SH: To say things will continue to push & progress for Lyrikill would be an understatement. Since we're talking kicks, what would be your top 5 purchases & how does kick copping influence what you write about & your everyday life?
L: Top 5 purchases this year...2000 Infrared Jordan 6's...Laney Jordan 5s...Copper Foamposites...25th Anniversary Jordan 1s...Bo Jackson Trainer 91s Retro (OG Colorway). That’s 5 I already have. 5 that I will get: Eggplant Foams, White Cement Jordan 3s, Cool Grey Jordan 11s, OG Jordan 2s, and a random pair of dope SB highs that I haven’t seen yet. The shoe thing is just me, so many people are doing it for the fad, and that’s cool but I 'm always searching for that "first day of school wearing new kicks feeling" and I get it whenever I rock a fresh pair, so that’s just my life that comes out in my music. I had Converse Weapons in first grade. Who was thinking about shoes in '86 at 5 years old? Me, thats who. OG Black Jordan IV's in 3rd grade.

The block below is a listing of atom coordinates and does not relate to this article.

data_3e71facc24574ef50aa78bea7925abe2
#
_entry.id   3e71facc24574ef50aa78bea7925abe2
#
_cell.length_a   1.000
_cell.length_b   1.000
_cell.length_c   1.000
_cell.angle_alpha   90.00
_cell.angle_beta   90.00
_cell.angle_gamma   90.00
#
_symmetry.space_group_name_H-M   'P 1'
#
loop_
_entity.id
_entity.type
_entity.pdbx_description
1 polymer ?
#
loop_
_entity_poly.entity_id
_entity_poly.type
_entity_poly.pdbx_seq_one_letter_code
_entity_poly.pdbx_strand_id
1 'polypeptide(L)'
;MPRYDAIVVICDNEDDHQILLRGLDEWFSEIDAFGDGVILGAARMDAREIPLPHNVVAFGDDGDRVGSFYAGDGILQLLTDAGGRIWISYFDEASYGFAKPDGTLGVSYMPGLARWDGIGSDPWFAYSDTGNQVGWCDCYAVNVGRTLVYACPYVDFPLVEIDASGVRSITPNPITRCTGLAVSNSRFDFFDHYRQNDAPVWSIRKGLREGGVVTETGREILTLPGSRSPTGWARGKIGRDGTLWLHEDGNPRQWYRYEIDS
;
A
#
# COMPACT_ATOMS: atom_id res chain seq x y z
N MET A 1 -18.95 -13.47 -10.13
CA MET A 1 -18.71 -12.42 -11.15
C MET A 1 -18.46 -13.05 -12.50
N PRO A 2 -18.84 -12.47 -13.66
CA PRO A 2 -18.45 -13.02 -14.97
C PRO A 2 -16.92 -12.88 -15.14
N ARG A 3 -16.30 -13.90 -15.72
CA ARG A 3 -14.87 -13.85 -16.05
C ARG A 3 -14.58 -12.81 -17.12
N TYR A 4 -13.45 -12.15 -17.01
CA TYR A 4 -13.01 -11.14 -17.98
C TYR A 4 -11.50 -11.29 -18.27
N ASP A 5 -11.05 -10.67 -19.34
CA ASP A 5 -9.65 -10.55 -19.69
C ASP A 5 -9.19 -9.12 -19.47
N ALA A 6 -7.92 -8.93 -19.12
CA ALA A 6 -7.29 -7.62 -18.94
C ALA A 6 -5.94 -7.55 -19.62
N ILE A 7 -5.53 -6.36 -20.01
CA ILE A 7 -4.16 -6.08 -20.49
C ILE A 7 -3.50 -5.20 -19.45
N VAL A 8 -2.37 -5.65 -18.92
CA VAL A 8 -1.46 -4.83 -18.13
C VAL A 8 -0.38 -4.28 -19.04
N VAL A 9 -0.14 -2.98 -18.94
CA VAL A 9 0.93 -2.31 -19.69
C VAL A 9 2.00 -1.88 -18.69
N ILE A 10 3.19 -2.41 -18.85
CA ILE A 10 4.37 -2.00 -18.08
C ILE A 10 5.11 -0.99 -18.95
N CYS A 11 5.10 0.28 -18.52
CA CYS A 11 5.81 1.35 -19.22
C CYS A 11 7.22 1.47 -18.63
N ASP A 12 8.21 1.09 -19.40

SH: Ha. I can still remember coming to class in 7th Grade with those navy & white Grant Hill Fila's w/the strap. Good times...
L: The homie Skipp Coon said this rap game is just high school, we get fresh & spit raps to impress our friends.
SH: It's definitely a part of the equation, bigger to some than others, but I can relate to that statement. On to upcoming appearances…being Uniquity's next featured artist, how do you feel your music and rap prowess relates to a live band performance?